Sujal Shah -- Chief Executive Officer

Yes. Thank you for the question, Yasmeen. We continue to make significant progress every day. All of this effectively is counted by country approvals, followed by site activation, screenings, and randomization.

So as we've discussed a bit in the past, here with respect to RESPONSE, we anchor on the very significant experience of the global clinical study ENHANCE, where we had randomized 265 patients in just under a year. So our objective remains to enroll RESPONSE by the end of this year. We're still in that early part of the curve, where things continue to accelerate significantly as we get more sites activated. I think we've discussed also, Yasmeen, that there's no question the global pandemic is a factor is a headwind as is greater competition for patients today than when we are in rolling ENHANCE.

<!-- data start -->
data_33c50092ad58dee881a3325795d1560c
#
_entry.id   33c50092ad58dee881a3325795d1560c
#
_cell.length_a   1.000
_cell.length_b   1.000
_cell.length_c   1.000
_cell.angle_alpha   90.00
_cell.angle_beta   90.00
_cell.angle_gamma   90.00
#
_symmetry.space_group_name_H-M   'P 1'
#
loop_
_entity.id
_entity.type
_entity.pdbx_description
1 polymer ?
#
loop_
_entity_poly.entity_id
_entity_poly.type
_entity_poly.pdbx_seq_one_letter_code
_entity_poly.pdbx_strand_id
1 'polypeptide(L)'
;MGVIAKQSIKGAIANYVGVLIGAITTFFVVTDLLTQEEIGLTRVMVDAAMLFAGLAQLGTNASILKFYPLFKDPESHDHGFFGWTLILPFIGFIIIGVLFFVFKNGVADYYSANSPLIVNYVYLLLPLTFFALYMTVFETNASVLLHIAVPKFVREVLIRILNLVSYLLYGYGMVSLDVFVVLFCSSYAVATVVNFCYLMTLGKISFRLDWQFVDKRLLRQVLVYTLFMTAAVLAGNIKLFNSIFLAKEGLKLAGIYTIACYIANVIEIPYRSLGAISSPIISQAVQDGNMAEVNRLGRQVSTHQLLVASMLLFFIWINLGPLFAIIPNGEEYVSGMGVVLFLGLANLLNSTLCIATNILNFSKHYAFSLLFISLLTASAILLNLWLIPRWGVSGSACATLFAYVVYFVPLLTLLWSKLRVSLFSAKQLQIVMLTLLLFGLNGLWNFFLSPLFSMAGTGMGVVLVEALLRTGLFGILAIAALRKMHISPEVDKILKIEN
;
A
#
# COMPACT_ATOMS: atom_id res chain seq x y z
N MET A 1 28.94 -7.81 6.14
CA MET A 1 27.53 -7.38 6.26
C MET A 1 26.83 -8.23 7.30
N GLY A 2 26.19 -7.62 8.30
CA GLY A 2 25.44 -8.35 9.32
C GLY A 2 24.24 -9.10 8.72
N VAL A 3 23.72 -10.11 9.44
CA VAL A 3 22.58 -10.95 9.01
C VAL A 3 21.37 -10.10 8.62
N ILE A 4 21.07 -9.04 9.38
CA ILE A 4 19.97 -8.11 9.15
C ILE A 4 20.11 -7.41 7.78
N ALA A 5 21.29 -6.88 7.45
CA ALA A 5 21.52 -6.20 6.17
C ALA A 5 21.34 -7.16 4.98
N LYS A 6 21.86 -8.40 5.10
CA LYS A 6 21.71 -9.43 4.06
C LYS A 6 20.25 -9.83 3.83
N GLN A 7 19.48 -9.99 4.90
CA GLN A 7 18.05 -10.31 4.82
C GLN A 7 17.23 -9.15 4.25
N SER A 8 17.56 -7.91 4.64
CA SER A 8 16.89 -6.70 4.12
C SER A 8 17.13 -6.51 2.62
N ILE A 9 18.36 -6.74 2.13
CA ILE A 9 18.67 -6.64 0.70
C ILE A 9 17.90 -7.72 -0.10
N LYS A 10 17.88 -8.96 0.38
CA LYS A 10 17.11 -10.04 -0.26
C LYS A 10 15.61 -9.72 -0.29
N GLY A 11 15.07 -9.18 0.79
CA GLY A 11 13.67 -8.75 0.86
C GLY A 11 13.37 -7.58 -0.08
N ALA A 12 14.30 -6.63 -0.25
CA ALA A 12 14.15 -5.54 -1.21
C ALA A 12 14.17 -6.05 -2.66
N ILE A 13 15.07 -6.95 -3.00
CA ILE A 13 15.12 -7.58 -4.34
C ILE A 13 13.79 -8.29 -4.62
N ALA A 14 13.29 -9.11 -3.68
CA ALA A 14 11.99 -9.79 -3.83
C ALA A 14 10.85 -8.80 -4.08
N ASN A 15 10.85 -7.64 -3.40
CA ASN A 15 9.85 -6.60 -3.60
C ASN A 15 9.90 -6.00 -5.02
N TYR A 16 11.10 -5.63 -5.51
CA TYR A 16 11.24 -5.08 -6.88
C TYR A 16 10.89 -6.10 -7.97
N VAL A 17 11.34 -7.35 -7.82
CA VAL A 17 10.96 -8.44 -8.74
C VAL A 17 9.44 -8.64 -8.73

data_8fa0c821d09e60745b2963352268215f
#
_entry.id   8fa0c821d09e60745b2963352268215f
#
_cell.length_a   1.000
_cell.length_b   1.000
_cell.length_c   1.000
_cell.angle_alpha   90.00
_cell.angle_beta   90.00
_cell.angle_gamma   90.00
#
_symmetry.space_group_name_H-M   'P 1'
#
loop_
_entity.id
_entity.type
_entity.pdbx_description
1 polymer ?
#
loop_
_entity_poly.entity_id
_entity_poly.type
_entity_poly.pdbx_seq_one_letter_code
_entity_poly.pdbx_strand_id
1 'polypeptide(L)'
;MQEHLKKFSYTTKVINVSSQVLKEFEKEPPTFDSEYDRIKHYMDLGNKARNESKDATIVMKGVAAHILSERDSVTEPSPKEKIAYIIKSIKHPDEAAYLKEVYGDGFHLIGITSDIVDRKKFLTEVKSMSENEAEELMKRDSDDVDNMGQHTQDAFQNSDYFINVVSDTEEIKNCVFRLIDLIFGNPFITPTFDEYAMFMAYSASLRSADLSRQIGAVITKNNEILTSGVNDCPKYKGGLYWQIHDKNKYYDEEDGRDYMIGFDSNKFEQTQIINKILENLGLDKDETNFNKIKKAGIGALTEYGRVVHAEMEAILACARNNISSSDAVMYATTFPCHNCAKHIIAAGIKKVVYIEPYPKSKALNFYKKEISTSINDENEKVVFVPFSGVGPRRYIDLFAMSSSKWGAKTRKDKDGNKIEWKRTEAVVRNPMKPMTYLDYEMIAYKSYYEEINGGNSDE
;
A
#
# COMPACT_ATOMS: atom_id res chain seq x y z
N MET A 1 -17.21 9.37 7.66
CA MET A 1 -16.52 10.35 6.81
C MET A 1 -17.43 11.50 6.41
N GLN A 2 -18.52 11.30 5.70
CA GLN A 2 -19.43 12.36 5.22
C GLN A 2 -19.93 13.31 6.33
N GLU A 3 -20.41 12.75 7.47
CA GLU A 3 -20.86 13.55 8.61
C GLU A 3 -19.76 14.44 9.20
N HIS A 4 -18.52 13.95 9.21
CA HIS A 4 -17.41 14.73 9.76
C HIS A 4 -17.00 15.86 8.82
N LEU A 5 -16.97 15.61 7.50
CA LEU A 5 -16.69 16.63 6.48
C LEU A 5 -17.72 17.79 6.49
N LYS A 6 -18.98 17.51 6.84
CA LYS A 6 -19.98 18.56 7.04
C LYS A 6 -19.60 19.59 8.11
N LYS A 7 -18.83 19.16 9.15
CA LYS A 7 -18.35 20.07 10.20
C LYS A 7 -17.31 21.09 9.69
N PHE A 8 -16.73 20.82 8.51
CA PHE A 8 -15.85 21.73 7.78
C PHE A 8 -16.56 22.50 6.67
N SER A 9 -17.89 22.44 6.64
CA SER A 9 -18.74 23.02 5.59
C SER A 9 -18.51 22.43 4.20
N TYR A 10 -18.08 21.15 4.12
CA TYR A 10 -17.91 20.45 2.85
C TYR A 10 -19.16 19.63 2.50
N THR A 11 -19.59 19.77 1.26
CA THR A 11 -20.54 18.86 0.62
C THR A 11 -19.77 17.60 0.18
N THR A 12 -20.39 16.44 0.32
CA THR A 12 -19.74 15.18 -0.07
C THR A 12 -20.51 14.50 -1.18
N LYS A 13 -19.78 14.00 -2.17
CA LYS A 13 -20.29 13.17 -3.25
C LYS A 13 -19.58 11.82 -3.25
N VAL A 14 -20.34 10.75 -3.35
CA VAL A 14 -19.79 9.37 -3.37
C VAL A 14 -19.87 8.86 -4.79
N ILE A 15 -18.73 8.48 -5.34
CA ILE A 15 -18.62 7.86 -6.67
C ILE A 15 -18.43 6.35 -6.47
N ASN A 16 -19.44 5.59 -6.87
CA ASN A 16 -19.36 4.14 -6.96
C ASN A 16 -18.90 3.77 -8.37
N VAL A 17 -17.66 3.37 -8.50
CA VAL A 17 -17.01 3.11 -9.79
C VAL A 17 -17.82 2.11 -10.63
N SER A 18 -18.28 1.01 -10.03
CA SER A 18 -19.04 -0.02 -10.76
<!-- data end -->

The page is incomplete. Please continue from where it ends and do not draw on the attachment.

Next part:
But our efforts for RESPONSE are on the same scale as we executed for ENHANCE despite looking to target a randomization of 80 fewer patients. So fundamentally, our strategy remains for this global significant effort to offset those headwinds. And I think it will be important for us as we continue to see this progress we're making every day to reassess on a quarterly basis. As of now, it remains our goal, Yasmeen, to get this study completed by the end of the year.

And that would effectively put us in a position of having top-line data by the end of 2022 or very early 2023.

Yasmeen Rahimi -- Piper Sandler -- Analyst